AD: What challenges did you confront when becoming President of AMT?
Woods: When I became President of AMT, I was concerned about the lack of awareness about manufacturing's importance to our economy and the critical roles that the government and our educational institutions represent. At that same time, innovation economics was gaining energy, linking the strength of economic growth with innovation and productivity increases.
AD: I understand you spearheaded the Manufacturing Mandate initiative. Can you explain its purpose?
Woods: Our intent with the Manufacturing Mandate is to draw national attention to the challenges and opportunities of today's world economy. But, more importantly, it is a recommendation for building manufacturing strength and job creation and is ultimately the key to American economic power.
AD: How has the manufacturing landscape changed since implementation of the initiative?
Woods: It has been almost three years since we introduced the AMT Manufacturing Mandate. In that time, the landscape has changed considerably for American manufacturing. Led by a strong manufacturing technology industry, manufacturing has been the force behind our current economic recovery. Since the recession, manufacturing technology orders have soared as manufacturers have modernized their equipment, expanded their facilities, and upgraded their processes. Today, American manufacturers are more efficient, more productive, more innovative, and more prepared than ever to take on their global competitors.
AD: What should be government's role in advancing the
Woods: To accelerate and sustain this resurgence, the federal government needs to implement a data-driven, results-focused national manufacturing strategy. Today many policymakers, industry leaders, and academia agree on the major aspects of a strategy. They are consistent with the Manufacturing Mandate core principles of incentivizing R&D and innovation, increasing global competitiveness, and building a "Smartforce" that is equipped with the knowledge and skills necessary for careers in manufacturing.
AD: What makes today's manufacturers leaders in innovation?
Woods: AMT members are expanding the horizon of manufacturing technology in both incremental improvements and radical developments in technology. An increasing share of the price of new equipment is not in the part of the machine that shapes the product but in the automation that delivers the material, checks positioning, loads/checks programs, tests the finished product for quality issues, and then delivers the work piece to the next stage in the process. At the other end of the spectrum, manufacturers are introducing new technologies, e.g., 3-D printing of metals.
AD: How does R&D come into play?
Woods: R&D and manufacturing leadership are tied hand in hand. Proximity to the manufacturing process creates innovation spillovers across firms and industries, leading to ideas and capabilities that support the next generation of products and processes. Innovation is the fuel that grows manufacturing.
AD: How should manufacturing R&D be incentivized?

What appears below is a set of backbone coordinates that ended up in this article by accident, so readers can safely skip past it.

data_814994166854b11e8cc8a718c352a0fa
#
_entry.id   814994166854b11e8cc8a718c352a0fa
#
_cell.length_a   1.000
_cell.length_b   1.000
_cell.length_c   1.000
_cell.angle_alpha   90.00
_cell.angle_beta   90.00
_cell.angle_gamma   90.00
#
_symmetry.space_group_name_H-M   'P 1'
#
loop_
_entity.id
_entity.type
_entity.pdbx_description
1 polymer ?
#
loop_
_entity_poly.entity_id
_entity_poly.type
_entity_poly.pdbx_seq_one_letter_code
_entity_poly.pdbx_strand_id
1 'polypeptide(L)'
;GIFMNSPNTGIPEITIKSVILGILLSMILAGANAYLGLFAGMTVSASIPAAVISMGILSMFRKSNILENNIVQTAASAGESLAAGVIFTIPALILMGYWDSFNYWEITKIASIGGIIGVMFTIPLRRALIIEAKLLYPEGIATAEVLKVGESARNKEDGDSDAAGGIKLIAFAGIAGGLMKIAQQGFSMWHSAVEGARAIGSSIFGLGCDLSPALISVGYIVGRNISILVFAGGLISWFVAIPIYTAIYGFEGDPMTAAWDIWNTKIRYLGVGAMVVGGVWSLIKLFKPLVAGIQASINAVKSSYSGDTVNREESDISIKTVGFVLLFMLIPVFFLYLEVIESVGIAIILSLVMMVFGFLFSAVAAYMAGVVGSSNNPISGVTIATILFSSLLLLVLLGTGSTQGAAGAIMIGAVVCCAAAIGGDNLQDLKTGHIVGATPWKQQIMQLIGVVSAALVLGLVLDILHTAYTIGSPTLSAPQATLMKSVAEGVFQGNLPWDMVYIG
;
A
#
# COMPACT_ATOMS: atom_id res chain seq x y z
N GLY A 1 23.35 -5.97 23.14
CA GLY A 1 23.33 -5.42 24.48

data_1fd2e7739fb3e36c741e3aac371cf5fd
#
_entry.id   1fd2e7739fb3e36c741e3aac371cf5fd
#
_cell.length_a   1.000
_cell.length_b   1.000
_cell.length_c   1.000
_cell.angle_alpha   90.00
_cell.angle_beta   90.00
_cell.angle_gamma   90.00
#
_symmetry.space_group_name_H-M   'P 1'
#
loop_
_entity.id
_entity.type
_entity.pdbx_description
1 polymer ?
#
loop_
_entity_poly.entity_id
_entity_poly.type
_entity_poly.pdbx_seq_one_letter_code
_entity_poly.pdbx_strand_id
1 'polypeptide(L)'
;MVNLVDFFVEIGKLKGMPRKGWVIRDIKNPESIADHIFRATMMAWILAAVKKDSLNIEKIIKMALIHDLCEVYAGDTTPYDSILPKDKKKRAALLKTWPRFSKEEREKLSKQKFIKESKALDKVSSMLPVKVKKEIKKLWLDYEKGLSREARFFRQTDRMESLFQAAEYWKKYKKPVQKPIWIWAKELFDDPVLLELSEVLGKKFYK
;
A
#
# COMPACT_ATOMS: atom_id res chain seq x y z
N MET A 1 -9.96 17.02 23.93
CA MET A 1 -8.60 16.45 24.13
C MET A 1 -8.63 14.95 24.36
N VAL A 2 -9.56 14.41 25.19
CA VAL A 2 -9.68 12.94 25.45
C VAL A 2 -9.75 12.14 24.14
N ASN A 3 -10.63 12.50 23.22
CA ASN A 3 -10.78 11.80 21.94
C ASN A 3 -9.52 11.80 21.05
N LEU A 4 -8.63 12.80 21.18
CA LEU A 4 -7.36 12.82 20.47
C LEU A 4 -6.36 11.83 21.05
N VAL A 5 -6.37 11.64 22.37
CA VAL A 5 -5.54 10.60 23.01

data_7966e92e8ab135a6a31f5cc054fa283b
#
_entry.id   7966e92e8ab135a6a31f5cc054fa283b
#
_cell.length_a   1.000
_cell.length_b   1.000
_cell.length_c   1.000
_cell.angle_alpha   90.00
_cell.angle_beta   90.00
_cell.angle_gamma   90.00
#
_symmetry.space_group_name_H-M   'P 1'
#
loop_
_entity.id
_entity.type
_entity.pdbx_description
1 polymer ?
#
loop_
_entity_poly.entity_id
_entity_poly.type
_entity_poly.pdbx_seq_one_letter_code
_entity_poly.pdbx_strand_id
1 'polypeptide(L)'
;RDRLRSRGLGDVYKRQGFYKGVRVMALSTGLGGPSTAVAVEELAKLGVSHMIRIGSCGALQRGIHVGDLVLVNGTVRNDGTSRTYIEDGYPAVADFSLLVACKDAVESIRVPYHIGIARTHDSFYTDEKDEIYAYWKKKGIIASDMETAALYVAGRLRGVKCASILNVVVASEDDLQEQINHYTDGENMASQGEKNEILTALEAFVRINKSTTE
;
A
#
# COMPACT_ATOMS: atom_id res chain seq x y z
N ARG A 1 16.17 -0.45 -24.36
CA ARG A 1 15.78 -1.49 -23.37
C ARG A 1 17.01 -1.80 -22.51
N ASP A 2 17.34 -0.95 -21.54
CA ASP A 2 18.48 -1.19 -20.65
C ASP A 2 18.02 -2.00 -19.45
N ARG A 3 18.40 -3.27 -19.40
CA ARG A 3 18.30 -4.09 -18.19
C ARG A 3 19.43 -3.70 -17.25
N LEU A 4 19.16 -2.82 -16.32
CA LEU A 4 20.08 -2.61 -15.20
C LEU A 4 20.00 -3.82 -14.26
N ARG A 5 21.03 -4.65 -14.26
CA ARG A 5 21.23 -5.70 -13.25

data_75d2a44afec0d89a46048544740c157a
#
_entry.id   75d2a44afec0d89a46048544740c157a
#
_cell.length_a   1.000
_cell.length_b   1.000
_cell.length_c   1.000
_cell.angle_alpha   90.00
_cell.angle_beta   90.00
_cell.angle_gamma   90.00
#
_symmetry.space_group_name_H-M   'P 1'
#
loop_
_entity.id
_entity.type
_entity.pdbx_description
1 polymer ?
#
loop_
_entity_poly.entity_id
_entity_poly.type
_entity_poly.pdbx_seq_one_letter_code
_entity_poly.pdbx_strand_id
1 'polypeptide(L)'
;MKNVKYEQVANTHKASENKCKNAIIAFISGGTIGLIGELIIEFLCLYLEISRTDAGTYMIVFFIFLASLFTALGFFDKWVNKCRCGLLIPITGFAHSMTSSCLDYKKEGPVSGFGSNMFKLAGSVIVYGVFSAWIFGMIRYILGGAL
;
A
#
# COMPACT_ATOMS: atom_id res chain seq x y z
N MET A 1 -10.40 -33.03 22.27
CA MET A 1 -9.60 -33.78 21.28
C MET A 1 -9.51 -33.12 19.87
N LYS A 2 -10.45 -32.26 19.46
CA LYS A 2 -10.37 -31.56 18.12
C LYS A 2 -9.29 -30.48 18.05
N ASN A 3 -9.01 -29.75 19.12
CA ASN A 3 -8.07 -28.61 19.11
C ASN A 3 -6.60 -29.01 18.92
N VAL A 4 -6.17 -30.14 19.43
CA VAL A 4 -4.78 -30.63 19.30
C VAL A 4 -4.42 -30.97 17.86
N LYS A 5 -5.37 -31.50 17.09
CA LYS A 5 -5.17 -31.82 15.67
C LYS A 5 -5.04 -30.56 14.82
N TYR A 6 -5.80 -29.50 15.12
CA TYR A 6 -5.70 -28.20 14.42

Woods: Top of the list is to make any R&D and innovation incentives permanent. It is impossible for small and medium-size companies to make long-term plans when the existence of R&D credits is always in question. R&D cannot be a year to-year commitment. Planning a project without knowing what the true costs are makes R&D an even more risky venture. The U.S. also needs to increase its R&D funding targeted for sustaining economic growth technologies and leverage existing manufacturing infrastructure to increase collaboration and accelerate the rate of commercialization.
AD: What types of workers are needed to fill today's
Woods: The factory floor requires workers with math and science skills. That is why we need to build a better-educated and trained "Smartforce." As part of the collaboration we call for, there must be support for grants and scholarships as well as meeting the academic challenges for science, technology, engineering, and math (STEM) programs. We also support implementing national manufacturing skills certifications and the creation of "2-Plus" Manufacturing Technology degree programs at community colleges and universities emphasizing industry-based internships.
AD: What can be done to change the old perception of
a manufacturing career?
Woods: We must educate parents and educators on the merits of a manufacturing career. We actually have a huge opportunity. A burden could be lifted if we can provide alternative education opportunities to college graduation. The current factory floor is far different than before. It's awash with new technologies and processes that require advanced training and adaptable skills.
AD: Is AMT taking specific steps to create the "Smartforce"?
Woods: Yes. AMT has partnered with the National Coalition of Advanced Technology Centers (NCATC), which includes more than 160 of the nation's leading community colleges, with Project Lead The Way Schools, as well as with the nation's top four-year degreed colleges and universities. Through education partnerships, the best candidates will be directed to our industry through MTCareers.org, to connect students to employers who have open positions that need to be filled. Another initiative involves jumpstarting internship programs by modeling successful programs that are still in place, newly created or working well.